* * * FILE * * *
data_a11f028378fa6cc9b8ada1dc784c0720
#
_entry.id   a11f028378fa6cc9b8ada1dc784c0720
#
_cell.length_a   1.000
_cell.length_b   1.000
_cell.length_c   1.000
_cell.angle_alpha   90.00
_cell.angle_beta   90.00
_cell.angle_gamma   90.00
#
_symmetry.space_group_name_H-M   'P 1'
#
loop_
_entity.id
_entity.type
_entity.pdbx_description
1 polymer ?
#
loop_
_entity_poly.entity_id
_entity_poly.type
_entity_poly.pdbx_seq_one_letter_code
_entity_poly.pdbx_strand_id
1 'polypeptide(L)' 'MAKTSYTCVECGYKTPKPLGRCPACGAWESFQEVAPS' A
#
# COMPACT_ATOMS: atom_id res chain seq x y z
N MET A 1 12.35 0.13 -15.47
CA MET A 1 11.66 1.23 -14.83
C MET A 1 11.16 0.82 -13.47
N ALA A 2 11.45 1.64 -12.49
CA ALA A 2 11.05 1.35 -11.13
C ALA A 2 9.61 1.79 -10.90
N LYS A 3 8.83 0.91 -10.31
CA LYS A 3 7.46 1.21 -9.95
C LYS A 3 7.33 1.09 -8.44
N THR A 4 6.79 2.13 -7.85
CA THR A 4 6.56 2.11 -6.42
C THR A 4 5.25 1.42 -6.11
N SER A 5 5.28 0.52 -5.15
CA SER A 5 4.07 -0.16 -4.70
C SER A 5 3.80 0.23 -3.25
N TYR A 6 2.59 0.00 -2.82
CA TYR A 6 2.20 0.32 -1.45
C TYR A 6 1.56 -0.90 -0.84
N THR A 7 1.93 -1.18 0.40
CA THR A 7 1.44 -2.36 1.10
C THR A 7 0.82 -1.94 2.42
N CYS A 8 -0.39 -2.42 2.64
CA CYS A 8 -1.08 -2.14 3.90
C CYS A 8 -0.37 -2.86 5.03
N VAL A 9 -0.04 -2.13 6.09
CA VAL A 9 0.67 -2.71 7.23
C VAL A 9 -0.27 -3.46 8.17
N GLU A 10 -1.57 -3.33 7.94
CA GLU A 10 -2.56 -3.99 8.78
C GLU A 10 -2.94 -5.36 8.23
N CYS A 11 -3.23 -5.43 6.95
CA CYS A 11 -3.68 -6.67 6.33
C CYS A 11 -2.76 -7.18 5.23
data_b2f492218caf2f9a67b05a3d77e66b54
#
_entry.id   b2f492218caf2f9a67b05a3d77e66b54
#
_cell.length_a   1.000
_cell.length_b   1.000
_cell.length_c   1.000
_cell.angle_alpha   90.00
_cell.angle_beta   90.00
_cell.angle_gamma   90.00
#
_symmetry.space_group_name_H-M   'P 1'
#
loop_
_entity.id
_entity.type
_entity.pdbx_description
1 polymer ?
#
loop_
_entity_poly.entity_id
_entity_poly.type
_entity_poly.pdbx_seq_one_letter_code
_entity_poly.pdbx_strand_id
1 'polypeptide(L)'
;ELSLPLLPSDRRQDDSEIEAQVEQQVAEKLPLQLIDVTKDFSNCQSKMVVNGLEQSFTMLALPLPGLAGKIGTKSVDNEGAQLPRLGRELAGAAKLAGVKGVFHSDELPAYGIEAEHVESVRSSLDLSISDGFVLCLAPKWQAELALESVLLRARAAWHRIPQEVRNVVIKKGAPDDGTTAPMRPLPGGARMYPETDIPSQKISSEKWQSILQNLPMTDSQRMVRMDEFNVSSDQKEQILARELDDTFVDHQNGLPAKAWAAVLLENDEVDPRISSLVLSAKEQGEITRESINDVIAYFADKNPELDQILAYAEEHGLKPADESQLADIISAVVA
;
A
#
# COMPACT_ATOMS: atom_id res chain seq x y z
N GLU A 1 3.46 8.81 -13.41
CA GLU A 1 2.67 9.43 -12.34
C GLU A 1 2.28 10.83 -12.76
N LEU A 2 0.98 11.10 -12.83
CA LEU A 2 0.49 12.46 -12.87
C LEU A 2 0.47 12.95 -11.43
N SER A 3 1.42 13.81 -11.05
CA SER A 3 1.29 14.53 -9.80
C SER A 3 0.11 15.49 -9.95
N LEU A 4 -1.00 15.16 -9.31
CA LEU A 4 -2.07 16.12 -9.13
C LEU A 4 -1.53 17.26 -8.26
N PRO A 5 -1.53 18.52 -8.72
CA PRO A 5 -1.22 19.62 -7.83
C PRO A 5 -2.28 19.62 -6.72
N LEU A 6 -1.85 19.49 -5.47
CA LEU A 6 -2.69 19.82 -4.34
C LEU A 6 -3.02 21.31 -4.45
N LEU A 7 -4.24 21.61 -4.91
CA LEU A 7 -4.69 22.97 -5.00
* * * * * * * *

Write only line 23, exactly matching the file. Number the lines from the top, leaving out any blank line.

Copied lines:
_entity_poly.pdbx_seq_one_letter_code